Double power supply, different output, for RPI and screen controller
Thank you guys!
The 5V off the board sounds like a great idea, at least if the model I get has that (the pic on ebay seems to show it).
But if I power the controller board with 12V 3A like recommended and pull 2 cables for a micro USB plug the 5V output (pins 3 and 5 (gnd) let’s say) for the RPI, how do I know how much amp the RPI could (or will) “suck” from there? Because obviously, the screen will drain some power, how can I know what would be left and won’t it be too much or too little?
This is probably basic electronics, I will search on that now but if you have a simple answer for me, I’d take it!
Thank you a lot!
I used a 12v 5a power supply with the same board - you don’t have to stick with 3a, that’s a minimum recommendation for the controller. So getting a 5a power supply should cover easily the controller and the rpi.
I’m terrible with the soldering iron but here is what I did
Ok awesome thanks! Lucky for you we don’t see the solder on the picture but I get what you did! Thanks a lot for the advise.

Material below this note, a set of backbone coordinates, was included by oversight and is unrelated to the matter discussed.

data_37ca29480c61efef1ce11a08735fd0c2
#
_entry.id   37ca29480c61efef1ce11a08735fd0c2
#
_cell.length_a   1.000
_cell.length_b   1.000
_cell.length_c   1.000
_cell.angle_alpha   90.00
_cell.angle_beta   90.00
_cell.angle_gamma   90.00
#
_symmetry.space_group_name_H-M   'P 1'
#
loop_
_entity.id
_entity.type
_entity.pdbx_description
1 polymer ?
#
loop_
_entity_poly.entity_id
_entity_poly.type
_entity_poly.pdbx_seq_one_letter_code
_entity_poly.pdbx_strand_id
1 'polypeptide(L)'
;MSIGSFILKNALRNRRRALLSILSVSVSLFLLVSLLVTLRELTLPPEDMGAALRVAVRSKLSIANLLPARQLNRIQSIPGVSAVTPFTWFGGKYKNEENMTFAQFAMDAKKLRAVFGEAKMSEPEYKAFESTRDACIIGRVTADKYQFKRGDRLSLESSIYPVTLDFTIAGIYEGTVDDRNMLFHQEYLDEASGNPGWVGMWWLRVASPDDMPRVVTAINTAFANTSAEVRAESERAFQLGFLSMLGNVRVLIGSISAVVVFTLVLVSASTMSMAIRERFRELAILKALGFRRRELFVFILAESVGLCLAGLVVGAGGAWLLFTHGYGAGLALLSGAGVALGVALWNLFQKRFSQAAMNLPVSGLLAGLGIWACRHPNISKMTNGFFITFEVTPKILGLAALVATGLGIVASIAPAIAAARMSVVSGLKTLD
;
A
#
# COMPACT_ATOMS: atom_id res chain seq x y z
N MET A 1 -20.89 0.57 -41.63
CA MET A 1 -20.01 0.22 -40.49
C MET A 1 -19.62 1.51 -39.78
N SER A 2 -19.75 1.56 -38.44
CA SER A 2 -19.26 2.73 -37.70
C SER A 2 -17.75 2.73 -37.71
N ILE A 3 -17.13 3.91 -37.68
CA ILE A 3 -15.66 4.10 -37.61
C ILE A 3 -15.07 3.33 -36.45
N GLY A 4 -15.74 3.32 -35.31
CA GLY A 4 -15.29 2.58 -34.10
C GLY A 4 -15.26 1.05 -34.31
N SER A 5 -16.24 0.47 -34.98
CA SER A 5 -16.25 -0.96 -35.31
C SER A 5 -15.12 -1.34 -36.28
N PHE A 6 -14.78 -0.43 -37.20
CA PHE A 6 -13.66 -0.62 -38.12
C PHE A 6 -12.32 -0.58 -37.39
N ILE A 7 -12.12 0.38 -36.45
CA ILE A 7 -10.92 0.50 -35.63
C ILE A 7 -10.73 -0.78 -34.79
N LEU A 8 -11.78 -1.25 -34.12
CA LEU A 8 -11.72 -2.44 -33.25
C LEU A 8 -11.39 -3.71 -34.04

Will keep the post updated when I get the stuff
I received the monitor controller board way early than expected and got a power supply from Amazon (12V 5A to get enough juice for the board and the RPI as advised):
I am very happy to announce that my old laptop’s screen works!
And the board has indeed a 5V output which I tested and seems to work fine!
Next step: get some header pins and cable to power up the RPI from the controller board!
Thank you guys again for your advise.
Have a good weekend
@ctessier hey well done on setting up everything.
I want to know how much current are you getting from the board using the 5V pin? Are you getting 1.5Amp as stated in the data sheet or are you getting more than 1.5A because you are using the 12V 5A adapter to power the whole board?
@emlowe using the 12V 5A how much does the rpi get then? more than the advertised 1.5A or? In the future I would consider using the usb ports of the rpi.
Hi…unless the PSUs are designed to tolerate it, a voltage mismatch (even within the +/- 0.25V tolerance) could destroy one or both PSUs.
Just get a decent PSU with adequate output, like the “official” 2.5A, or bigger if required for power-hungry peripherals .